It was a particularly violent week across Africa, which included high-impact attacks by Islamist militants in Egypt, Mali and Burkina Faso. In Egypt, the State of Sinai carried out its most violent attack against the Egyptian forces in 2018. The militants used suicide vests outside a military camp in Al Qusaymah, central Sinai on April 24th. This resulted in at least 20 fatalities. The attack came as the government extended–for the fourth time–the state of emergency until July 2018, and as the state forces continue to report successful sweeping operations (as part of Operation Sinai 2018).
In Mali, suspected militants from ‘Support of Islam and Muslims’ (JNIM) carried out an unprecedented, complex attack against the international forces based at Timbuktu airport on April 14th. They combined mortar barrage, multiple explosives-laden vehicles and commandos, including suicide bombers. The French military forces countered by deploying aviation assets from Gao and Niamey. At least 16 were killed and dozens injured in the battle.
Finally, in Burkina Faso, violence against civilians by Ansaroul Islam militants surged in the Sahel region’s Soum province, who attacked several villages around Djibo and killed yet another local official in Koutougou. The group has carried out several assassinations and abductions of local officials/councilmen and village chiefs since last February and has also targeted schools.
Another key development in Africa last week was the renewed wave of violence in the Central African Republic’s capital, Bangui. MINUSCA troops launched operations to disarm local militias in the KM5 neighborhood on April 8th and 10th, leading to clashes that resulted in 22 killed and more than 100 injured. In parallel to the clashes, shots were fired near the presidential palace, while prisoners mutinied at the Ngaragba prison. Populations reacted angrily to the escalated violence in Bangui: they demonstrated on April 9th and again on the 11th, deposing the bodies of 17 victims of the KM5 violence in front of the MINUSCA offices. Instances of political violence in Bangui are generally linked to clashes between self-defence groups, especially in the PK5 area. MINUSCA was recently attacked in Bangui by local militias from the PK5 (on March 31st) but before then, it had not been involved in similar clashes since February 2017.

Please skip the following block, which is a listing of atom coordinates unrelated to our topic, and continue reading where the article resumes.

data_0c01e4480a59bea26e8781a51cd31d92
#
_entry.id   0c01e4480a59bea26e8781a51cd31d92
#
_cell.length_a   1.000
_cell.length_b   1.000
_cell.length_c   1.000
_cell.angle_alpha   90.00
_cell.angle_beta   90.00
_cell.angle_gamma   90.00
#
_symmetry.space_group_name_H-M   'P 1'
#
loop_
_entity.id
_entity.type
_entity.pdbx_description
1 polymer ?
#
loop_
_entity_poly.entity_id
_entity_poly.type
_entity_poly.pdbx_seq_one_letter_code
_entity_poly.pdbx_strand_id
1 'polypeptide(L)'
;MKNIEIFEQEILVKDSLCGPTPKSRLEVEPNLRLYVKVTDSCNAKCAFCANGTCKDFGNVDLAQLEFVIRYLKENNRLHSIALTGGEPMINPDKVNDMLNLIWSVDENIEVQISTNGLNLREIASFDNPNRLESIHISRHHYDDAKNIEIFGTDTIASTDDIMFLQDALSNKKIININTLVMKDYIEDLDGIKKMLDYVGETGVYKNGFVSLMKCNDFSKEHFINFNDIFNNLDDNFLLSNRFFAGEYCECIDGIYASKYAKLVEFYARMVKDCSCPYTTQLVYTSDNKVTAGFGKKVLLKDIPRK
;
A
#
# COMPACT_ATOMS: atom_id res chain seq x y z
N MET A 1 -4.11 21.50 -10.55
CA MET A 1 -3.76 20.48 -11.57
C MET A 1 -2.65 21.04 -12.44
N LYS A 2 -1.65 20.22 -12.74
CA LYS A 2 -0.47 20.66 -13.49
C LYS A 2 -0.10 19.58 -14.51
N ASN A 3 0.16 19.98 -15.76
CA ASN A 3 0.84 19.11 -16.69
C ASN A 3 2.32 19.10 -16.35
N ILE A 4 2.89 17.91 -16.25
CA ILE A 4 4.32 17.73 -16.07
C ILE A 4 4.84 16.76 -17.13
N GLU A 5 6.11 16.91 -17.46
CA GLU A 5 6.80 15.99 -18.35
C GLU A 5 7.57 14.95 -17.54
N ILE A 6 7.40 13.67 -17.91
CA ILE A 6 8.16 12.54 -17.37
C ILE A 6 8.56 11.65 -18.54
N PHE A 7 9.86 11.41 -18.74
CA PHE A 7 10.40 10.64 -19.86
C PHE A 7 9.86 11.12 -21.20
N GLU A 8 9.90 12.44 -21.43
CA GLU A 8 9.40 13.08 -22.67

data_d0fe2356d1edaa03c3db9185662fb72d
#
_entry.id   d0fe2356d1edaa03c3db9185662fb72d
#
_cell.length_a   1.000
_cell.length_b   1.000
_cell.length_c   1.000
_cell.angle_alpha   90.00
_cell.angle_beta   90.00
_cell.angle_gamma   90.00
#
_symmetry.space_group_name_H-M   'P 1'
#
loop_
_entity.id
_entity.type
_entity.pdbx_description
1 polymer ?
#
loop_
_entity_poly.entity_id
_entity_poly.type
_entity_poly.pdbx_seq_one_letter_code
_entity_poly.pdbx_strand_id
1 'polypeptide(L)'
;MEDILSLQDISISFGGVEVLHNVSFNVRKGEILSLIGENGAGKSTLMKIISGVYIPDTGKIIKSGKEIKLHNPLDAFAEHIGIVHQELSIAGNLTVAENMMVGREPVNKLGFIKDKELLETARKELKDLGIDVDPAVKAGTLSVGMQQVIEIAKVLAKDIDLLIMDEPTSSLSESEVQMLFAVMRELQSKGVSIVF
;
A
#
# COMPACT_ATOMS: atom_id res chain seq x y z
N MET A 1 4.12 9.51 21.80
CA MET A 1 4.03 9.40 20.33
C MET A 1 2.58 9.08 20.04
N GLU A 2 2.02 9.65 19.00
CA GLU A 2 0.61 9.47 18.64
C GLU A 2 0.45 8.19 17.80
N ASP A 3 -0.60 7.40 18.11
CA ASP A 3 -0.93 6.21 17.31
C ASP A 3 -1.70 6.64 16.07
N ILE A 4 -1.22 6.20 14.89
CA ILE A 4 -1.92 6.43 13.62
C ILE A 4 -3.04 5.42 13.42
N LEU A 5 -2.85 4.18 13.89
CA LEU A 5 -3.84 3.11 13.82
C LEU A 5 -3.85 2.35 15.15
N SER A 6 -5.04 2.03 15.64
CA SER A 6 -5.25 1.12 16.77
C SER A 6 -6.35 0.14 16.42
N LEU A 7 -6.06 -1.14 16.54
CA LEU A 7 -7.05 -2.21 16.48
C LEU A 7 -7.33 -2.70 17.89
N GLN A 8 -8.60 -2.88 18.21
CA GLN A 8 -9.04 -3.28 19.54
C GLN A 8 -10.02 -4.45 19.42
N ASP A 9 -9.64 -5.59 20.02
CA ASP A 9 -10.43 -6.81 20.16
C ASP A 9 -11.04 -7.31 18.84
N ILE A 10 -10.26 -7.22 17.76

Finally, Nigeria continues to be extremely active on several fronts. On the one hand, the government is continuing its campaign against Boko Haram in Borno state. It reported several successes last week, notably the killing of around 10 militants and the rescue of 182 hostages in several encounters across the state; the launch of airstrikes against Boko Haram targets in the Abadam zone; the foiling of a suicide attack at the University of Maiduguri; and the arrest of a high-profile Boko Haram bomb-making specialist in Gombe state. However, armed Fulani militiamen have been unceasingly attacking civilians across the country. On April 11th, two large-scale attacks were perpetrated by Fulani militiamen in Jande-Ikyura in Ukum Local Government Area (Borno state) and in Jandeikyula village in Wukari Local Council (Taraba State), killing 73. Retaliatory attacks between an armed Fulani militia and Tiv farmers in Nasarawa state also left 17 killed a few days earlier.